- Heart of Dixie 904, built as Memphis Union Station 10, is preserved at the Heart of Dixie Railroad Museum.
- Holly Sugar 1, the first SW1 built by EMC in 1939 is now preserved at the California State Railroad Museum in Sacramento, California. Built as Southern Pacific Lines 1000, the locomotive worked for the SP until its retirement in the 1970’s, then was sold to Holly Sugar and renumbered to 1. The museum donation was a coordinated effort between the museum, the Pacific Coast Chapter of the Railway and Locomotive Historical Society and Spreckels Sugar (the locomotive's last owner).
- Louisville & Nashville 13 is on display at the Foley Railroad Museum in Foley, AL.
- Milwaukee Road 1626 is preserved at the Milwaukee Road Heritage Center. It was formerly Northern States Power X-5, Ex-Burlington Northern 79, Exx- Chicago Burlington & Quincy 9137. Built in June 1939, the locomotive is in running condition, with its original Electro-Motive Division 6-567B-1 Prime Mover.
- Monon Railroad 50, the first diesel locomotive owned by the Monon, is leased to the Hoosier Valley Railroad Museum. It was damaged in the move to the new home of the Indiana Transportation Museum in Logansport, Indiana. ITM also had Milwaukee Road 1613, but it was scrapped in July 2018. The locomotive was moved from Logansport, Indiana to the Hoosier Valley Railroad Museum in North Judson, Indiana in April 2021, where it will be repaired and will join the HVRM's fleet of vintage diesel locomotives.
- New York Central 705, built as Louisville and Nashville 14, is preserved in operational condition at the Adirondack Scenic Railroad.
- Northern States Power 4 is preserved in operational condition at the Gopher State Railway Museum. It was originally built as CB&Q 9146 in May 1940.
- Peabody Coal Company 470 (Former Delaware, Lackawanna and Western #436) is on static display at the Museum of the Coal Industry in Lynnville, Indiana.
- Pennsylvania Railroad 9206 is preserved in operational condition on the Black River and Western Railroad.
- Pennsylvania Railroad 9408 is preserved in operational condition at the Railway Museum of Greater Cincinnati.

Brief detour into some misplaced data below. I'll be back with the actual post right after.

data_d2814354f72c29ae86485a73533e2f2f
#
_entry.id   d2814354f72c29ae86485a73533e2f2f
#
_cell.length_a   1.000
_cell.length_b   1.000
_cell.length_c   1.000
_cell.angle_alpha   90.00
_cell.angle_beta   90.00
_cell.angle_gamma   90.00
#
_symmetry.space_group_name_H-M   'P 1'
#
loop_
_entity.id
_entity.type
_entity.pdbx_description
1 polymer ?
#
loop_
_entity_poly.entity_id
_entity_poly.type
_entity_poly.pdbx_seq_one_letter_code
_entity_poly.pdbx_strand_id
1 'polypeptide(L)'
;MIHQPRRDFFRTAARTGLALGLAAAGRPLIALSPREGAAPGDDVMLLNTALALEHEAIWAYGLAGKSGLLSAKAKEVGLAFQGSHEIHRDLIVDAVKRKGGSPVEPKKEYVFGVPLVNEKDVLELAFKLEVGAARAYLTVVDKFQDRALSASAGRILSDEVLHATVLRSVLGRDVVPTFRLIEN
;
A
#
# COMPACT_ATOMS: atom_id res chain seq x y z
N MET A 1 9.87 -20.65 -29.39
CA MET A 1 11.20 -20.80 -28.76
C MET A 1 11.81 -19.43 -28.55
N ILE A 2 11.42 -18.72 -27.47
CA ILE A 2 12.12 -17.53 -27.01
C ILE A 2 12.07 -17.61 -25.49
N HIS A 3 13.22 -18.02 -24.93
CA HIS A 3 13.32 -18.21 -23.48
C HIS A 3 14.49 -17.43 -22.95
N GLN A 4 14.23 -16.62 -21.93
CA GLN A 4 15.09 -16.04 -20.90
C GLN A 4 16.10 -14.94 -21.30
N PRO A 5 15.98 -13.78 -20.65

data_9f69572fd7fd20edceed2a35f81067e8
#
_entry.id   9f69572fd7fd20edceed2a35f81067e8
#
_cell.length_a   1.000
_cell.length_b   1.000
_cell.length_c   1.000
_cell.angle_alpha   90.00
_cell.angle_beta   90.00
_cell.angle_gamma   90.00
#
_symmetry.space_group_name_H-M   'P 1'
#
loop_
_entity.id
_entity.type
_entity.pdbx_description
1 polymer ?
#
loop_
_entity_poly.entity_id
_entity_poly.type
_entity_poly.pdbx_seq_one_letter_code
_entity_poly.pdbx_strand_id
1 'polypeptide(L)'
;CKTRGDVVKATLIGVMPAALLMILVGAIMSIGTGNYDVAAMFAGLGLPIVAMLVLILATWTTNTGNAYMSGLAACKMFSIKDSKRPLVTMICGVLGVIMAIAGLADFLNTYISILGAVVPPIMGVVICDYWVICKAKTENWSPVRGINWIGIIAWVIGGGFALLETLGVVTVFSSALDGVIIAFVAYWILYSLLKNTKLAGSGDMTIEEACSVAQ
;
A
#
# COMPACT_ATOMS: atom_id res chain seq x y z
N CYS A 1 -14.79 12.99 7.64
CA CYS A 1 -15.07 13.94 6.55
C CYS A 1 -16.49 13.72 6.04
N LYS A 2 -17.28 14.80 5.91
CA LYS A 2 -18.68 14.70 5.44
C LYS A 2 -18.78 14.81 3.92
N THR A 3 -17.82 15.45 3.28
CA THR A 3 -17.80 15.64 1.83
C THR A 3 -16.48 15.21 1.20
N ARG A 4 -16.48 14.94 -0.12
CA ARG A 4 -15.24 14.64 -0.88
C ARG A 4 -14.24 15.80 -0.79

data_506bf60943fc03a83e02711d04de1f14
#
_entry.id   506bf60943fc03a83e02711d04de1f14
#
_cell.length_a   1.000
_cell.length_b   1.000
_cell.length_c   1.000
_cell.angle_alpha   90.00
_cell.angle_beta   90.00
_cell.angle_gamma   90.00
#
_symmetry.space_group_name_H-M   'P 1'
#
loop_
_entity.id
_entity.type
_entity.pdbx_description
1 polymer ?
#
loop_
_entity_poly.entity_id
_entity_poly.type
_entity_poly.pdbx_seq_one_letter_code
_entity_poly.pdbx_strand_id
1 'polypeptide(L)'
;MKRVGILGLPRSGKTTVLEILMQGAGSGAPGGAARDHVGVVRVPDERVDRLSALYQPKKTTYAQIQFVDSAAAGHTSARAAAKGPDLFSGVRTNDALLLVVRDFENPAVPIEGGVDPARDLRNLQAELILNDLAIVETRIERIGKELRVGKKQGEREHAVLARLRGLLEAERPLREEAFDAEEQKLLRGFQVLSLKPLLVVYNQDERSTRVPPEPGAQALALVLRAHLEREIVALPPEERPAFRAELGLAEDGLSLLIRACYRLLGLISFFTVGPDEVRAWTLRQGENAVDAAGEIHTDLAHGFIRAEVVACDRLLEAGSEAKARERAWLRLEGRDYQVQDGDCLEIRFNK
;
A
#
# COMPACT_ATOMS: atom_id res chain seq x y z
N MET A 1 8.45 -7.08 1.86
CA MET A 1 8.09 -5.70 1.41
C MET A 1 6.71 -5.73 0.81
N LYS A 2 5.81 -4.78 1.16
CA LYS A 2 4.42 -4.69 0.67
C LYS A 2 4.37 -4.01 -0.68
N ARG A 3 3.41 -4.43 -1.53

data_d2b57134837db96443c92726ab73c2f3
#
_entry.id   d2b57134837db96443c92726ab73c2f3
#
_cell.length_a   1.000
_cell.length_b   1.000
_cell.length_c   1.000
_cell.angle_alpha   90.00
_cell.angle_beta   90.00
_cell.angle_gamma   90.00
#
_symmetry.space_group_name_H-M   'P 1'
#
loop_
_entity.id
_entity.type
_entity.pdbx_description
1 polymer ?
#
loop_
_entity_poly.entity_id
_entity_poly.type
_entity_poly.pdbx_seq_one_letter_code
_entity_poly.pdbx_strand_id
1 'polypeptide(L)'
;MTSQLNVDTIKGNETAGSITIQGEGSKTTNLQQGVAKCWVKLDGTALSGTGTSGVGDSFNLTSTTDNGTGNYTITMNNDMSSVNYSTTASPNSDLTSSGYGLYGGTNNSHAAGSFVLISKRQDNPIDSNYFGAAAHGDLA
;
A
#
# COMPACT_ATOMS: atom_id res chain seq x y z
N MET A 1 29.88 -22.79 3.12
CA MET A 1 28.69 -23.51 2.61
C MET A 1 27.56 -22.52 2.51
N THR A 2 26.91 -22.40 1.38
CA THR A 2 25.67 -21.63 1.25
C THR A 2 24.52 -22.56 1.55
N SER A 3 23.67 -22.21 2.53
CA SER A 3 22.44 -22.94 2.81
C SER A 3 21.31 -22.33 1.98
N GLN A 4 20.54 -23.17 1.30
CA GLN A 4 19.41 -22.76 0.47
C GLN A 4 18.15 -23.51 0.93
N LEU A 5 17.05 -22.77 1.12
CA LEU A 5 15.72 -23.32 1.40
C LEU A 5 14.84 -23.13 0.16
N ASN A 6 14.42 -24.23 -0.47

- Pere Marquette Railway 11 is preserved at the Baltimore & Ohio Railroad Museum, in Baltimore, MD, in operating condition at last report.
- Portland Traction Company 100 is preserved in operational condition at the Oregon Rail Heritage Center.
- Sacramento Northern 402, originally built as Western Pacific 502, is preserved at the California State Railroad Museum.
- SMS Rail Service 9423, former Pennsylvania Railroad 9423, is in storage in Bridgeport, NJ.
- Southern Pacific Lines 1006 is preserved in operational condition, restored to its as-built appearance. It resides at the Southern California Railway Museum (formerly known as the Orange Empire Railway Museum). 
- Western Pacific Railroad 501, originally built as EMC demonstrator 906, is preserved at the Western Pacific Railroad Museum at Portola, CA. This locomotive was the Western Pacific's first diesel-electric engine.
- Used locomotive dealer/lessor Western Rail, Inc. owns WRIX 1001 (built 06/1949 as NYC # 609 (2nd), later renumbered NYC 8435, PC 8435, CR 8435, GE Sayre Repair Shop # 2, IRLX 1006, IRLX 1001, WCTR 1001). WRIX 1001 currently resides on the Rogue Valley Terminal Railroad in White City, Oregon awaiting shipment to Western Rail - Airway Heights, Washington later in 2018.
- Wilmington and Western Railroad 114, built as Lehigh Valley 114, is preserved and operates tourist trains on the W&W.
- The Zanesville & Western Scenic Railroad 8599, former PRR 5999, operations excursions on its scenic line in Fultonham, Ohio.
- Dura-Bond (former owner of Turtle Creek Industrial Railroad) operates 462 at its pipe mill in McKeesport, PA. It is well maintained and operates as a switcher on about 7 miles of private track.
- Schafer, Mike (1998). Vintage diesel locomotives. Osceola, WI: Motorbooks International. pp. 22–25. ISBN 0-7603-0507-2. OCLC 38738930.
- Pinkepank, Jerry A (1973). The Second Diesel Spotter's Guide. Kalmbach Books. pp. 10, 26, 35. LCCN 66-22894.
- Ross, David, ed. (2003). The Encyclopedia of Trains and Locomotives. p. 264. ISBN 978-0-7607-9679-5.
- Pinkepank, Jerry A (1973). The Second Diesel Spotter's Guide. Kalmbach Books. p. 35. LCCN 66-22894.
- "Tulsa-Sapulpa Union Railway". American-Rails.com. Retrieved June 24, 2021.
- "SWITCH LOCOMOTIVE - govdeals.com". www.govdeals.com. Retrieved 2021-07-10.
- "Rolling Stock of the Utah State Railroad Museum: Cargill 6751: SW1". Utah State Railroad Museum: Spencer S. Eccles Rail Center. Ogden, Utah: Union Station. 2016. Archived from the original on 2017-01-27. Retrieved 2017-01-27.
- Harwood, Herbert Hawley, Jr. (2000). Rails to the Blue Ridge: The Washington and Old Dominion Railroad, 1847–1968 (3rd ed.). Fairfax Station, Virginia: Northern Virginia Regional Park Authority. p. 137. ISBN 0615114539. OCLC 44685168 – via Google Books. .
- "Museum Projects". www.lynnvillecoalmuseum.org. Retrieved 2017-02-25.
- Dorin, Patrick C. (1972). Chicago and North Western Power. Burbank, California: Superior Publishing. p. 96. ISBN 0-87564-715-4.
- Pinkepank, Jerry A. (1973). The Second Diesel Spotter's Guide. Milwaukee, Wisconsin: Kalmbach Publishing. ISBN 978-0-89024-026-7.
- (July 2005), "Preservation Briefs", Trains Magazine, p. 71.
- TrainWeb.com. The Unofficial EMD homepage. Retrieved on January 7, 2005. Contains fairly complete builders' records for early EMD production.
- Andersen Windows 3110. Retrieved on December 7, 2012
- EMD Product Reference Data Card dated January 1, 1959 has the 567AC engine data used in the as-built roster.
- Media related to EMD SW1 locomotives at Wikimedia Commons